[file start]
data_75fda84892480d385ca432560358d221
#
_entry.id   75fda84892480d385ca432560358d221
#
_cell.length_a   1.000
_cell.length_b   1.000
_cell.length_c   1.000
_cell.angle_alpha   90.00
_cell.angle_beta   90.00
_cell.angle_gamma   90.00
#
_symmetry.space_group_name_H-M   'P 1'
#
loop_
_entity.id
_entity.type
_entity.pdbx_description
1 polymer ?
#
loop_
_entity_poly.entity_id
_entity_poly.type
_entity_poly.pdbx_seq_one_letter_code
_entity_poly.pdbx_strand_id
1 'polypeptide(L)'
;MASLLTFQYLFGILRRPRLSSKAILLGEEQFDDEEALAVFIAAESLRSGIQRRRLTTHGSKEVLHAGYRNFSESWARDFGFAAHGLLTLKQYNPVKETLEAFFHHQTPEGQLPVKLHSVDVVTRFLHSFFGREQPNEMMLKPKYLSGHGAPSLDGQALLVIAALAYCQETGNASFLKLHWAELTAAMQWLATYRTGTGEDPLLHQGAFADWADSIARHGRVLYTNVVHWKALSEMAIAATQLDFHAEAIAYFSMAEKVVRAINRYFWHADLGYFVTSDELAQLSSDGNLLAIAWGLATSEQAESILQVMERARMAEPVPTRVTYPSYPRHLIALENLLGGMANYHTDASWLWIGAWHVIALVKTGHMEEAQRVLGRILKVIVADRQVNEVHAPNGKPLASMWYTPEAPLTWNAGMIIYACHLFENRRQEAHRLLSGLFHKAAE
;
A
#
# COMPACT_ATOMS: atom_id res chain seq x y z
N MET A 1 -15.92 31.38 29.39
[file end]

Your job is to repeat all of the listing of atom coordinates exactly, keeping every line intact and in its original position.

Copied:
data_75fda84892480d385ca432560358d221
#
_entry.id   75fda84892480d385ca432560358d221
#
_cell.length_a   1.000
_cell.length_b   1.000
_cell.length_c   1.000
_cell.angle_alpha   90.00
_cell.angle_beta   90.00
_cell.angle_gamma   90.00
#
_symmetry.space_group_name_H-M   'P 1'
#
loop_
_entity.id
_entity.type
_entity.pdbx_description
1 polymer ?
#
loop_
_entity_poly.entity_id
_entity_poly.type
_entity_poly.pdbx_seq_one_letter_code
_entity_poly.pdbx_strand_id
1 'polypeptide(L)'
;MASLLTFQYLFGILRRPRLSSKAILLGEEQFDDEEALAVFIAAESLRSGIQRRRLTTHGSKEVLHAGYRNFSESWARDFGFAAHGLLTLKQYNPVKETLEAFFHHQTPEGQLPVKLHSVDVVTRFLHSFFGREQPNEMMLKPKYLSGHGAPSLDGQALLVIAALAYCQETGNASFLKLHWAELTAAMQWLATYRTGTGEDPLLHQGAFADWADSIARHGRVLYTNVVHWKALSEMAIAATQLDFHAEAIAYFSMAEKVVRAINRYFWHADLGYFVTSDELAQLSSDGNLLAIAWGLATSEQAESILQVMERARMAEPVPTRVTYPSYPRHLIALENLLGGMANYHTDASWLWIGAWHVIALVKTGHMEEAQRVLGRILKVIVADRQVNEVHAPNGKPLASMWYTPEAPLTWNAGMIIYACHLFENRRQEAHRLLSGLFHKAAE
;
A
#
# COMPACT_ATOMS: atom_id res chain seq x y z
N MET A 1 -15.92 31.38 29.39